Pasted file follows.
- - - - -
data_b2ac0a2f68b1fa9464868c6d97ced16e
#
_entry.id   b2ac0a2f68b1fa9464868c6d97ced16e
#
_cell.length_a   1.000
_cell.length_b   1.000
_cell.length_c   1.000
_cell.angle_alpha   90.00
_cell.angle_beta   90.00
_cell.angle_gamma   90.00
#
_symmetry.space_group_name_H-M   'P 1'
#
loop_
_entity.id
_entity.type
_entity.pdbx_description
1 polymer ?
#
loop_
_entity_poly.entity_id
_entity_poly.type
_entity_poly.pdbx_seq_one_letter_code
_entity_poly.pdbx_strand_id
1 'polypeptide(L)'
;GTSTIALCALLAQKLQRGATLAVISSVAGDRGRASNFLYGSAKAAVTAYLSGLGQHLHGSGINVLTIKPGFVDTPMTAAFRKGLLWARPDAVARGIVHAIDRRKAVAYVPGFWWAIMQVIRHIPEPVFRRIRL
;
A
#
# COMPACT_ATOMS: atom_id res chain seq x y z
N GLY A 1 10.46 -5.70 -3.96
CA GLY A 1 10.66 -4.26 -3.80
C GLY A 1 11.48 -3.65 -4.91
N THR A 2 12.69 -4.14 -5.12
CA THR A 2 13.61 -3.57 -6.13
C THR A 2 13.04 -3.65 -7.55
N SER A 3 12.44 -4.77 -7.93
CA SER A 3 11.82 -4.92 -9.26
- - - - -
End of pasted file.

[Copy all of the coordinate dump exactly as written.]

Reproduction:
data_b2ac0a2f68b1fa9464868c6d97ced16e
#
_entry.id   b2ac0a2f68b1fa9464868c6d97ced16e
#
_cell.length_a   1.000
_cell.length_b   1.000
_cell.length_c   1.000
_cell.angle_alpha   90.00
_cell.angle_beta   90.00
_cell.angle_gamma   90.00
#
_symmetry.space_group_name_H-M   'P 1'
#
loop_
_entity.id
_entity.type
_entity.pdbx_description
1 polymer ?
#
loop_
_entity_poly.entity_id
_entity_poly.type
_entity_poly.pdbx_seq_one_letter_code
_entity_poly.pdbx_strand_id
1 'polypeptide(L)'
;GTSTIALCALLAQKLQRGATLAVISSVAGDRGRASNFLYGSAKAAVTAYLSGLGQHLHGSGINVLTIKPGFVDTPMTAAFRKGLLWARPDAVARGIVHAIDRRKAVAYVPGFWWAIMQVIRHIPEPVFRRIRL
;
A
#
# COMPACT_ATOMS: atom_id res chain seq x y z
N GLY A 1 10.46 -5.70 -3.96
CA GLY A 1 10.66 -4.26 -3.80
C GLY A 1 11.48 -3.65 -4.91
N THR A 2 12.69 -4.14 -5.12
CA THR A 2 13.61 -3.57 -6.13
C THR A 2 13.04 -3.65 -7.55
N SER A 3 12.44 -4.77 -7.93
CA SER A 3 11.82 -4.92 -9.26